Aug. 22, 2013 -- Thousands of men in central Pennsylvania received shocking news in the mail this summer: their tests for prostate-specific antigen, an indicator of cancer, may have been inaccurate.
Pinnacle Health of Harrisburg, Pa., sent letters to 7,500 patients to inform them of a faulty chemical in the tests used to measure levels of the protein secreted by their prostate glands. It showed higher levels of the protein than were actually present.
Significant increases in the protein level in the blood often lead doctors to do prostate biopsies because it can be a sign of prostate cancer.
The time tests were used at Pinnacle from May 2012 through June 26, 2013, leaving almost a year for patients to undergo unnecessary biopsies. Unless someone was diagnosed with cancer via a biopsy, however, it's unlikely that a patient underwent chemotherapy.
But the Pinnacle Health patients are likely the tip of the iceberg.
The PSA test recall was "global," according to Siemens Healthcare Diagnostics, which produced the tests that went out to labs across the country just like Pinnacle.
Siemens recalled all lots of the "IMMULITE" PSA tests June 27 because they had a 20 percent to 23 percent "positive bias," according to a company statement. It shipped bad tests to labs from February 2012 through May 2013.
Siemens spokeswoman Erin Brown told ABCNews.com by email that all labs that used the tests were notified to discard them. But when asked how many labs were affected, she declined to answer, as did another Siemens representative, Gian Sachdev.
The Food and Drug Administration, which posts recalls on its website, has not posted the nearly 2-month-old Siemens recall yet because it is still assessing it.
"The FDA takes any problem with a medical device very seriously and works with companies to ensure that the appropriate steps are taken to inform healthcare professionals and protect patients," the FDA said in a statement. "The FDA is continuing to work with the company to identify the cause of false positive readings with the test. Siemens has contacted laboratory and health care facilities impacted by this recall."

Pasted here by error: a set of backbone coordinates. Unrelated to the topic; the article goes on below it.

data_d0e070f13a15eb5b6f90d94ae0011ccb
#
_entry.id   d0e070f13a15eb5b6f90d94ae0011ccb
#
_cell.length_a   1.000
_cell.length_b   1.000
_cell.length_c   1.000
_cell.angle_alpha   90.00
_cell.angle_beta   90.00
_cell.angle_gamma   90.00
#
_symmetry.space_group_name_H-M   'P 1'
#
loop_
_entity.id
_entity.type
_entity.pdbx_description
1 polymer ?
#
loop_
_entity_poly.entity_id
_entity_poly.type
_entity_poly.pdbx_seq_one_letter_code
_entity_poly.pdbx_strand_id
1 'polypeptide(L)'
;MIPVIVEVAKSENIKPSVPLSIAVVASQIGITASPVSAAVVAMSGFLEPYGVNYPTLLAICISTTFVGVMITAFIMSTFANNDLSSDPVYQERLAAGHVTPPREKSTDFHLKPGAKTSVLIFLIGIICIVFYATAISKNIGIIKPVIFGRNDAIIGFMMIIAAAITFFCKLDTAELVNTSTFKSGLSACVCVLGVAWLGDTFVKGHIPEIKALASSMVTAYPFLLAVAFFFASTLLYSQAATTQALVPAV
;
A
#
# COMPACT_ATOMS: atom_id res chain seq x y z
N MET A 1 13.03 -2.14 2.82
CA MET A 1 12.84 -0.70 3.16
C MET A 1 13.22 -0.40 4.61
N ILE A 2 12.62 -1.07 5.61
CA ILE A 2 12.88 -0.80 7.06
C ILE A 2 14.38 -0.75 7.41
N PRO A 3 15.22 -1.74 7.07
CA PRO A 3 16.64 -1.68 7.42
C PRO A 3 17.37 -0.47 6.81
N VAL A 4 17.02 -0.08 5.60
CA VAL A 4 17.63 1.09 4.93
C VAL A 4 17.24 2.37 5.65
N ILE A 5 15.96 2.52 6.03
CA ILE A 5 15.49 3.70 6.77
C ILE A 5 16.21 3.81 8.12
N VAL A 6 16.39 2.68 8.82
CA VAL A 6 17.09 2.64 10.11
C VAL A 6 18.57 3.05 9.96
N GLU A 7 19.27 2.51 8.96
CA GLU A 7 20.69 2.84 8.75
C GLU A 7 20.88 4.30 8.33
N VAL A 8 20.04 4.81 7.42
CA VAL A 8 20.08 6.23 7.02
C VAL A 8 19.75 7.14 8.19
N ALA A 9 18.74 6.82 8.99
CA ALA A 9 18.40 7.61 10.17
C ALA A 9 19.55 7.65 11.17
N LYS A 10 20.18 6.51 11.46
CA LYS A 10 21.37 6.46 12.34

Siemens has not posted any statements about this recall on its website.
Memos from labs that got the tests have been posted online in states hundreds of miles from Pennsylvania.
For example, Clear Point Diagnostic Laboratories of Lewisville, Texas, issued an alert about the Siemens recall.
"Since a positive bias in PSA results could impact clinical interpretation of test results, especially with regards to scheduling a biopsy for the patient, our laboratory offers to Re-Test the patients' specimens that were reported to be abnormal in the past Two-Month period at No Charge," the memo reads.
Although Dr. Daniel Barocas, a urologist at Vanderbilt Medical Center in Nashville, Tenn., said he hadn't heard of the recall, he said patients should always ask for a second PSA test before undergoing a biopsy.
A prostate biopsy involves using a transrectal ultrasound to guide a needle as it goes through the rectal wall to prick the prostate 12 times, Barocas said. It carries the risk of infertility, bleeding and urinary retention.
PSA testing is considered controversial. The United States Preventive Services Task Force, the group that sets testing guidelines, recommends against PSA testing. But the American Cancer Society, the American Urological Organization and the American College of Physicians suggest offering the test to patients based on a variety of factors, including age and family history of prostate cancer.
Siemens had another PSA test recall in 2012, when leaking cartridges were thought to "depress" positive test results, according to FDA enforcement actions. They recalled about 1,100 cartridges.
A two-month FDA inspection of Siemens' facility in Tarrytown, N.Y., in 2011 yielded several violations, including failure to review and evaluate complaints to see whether an investigation was necessary. On July 17, 2013, the FDA wrote that all issues had been resolved.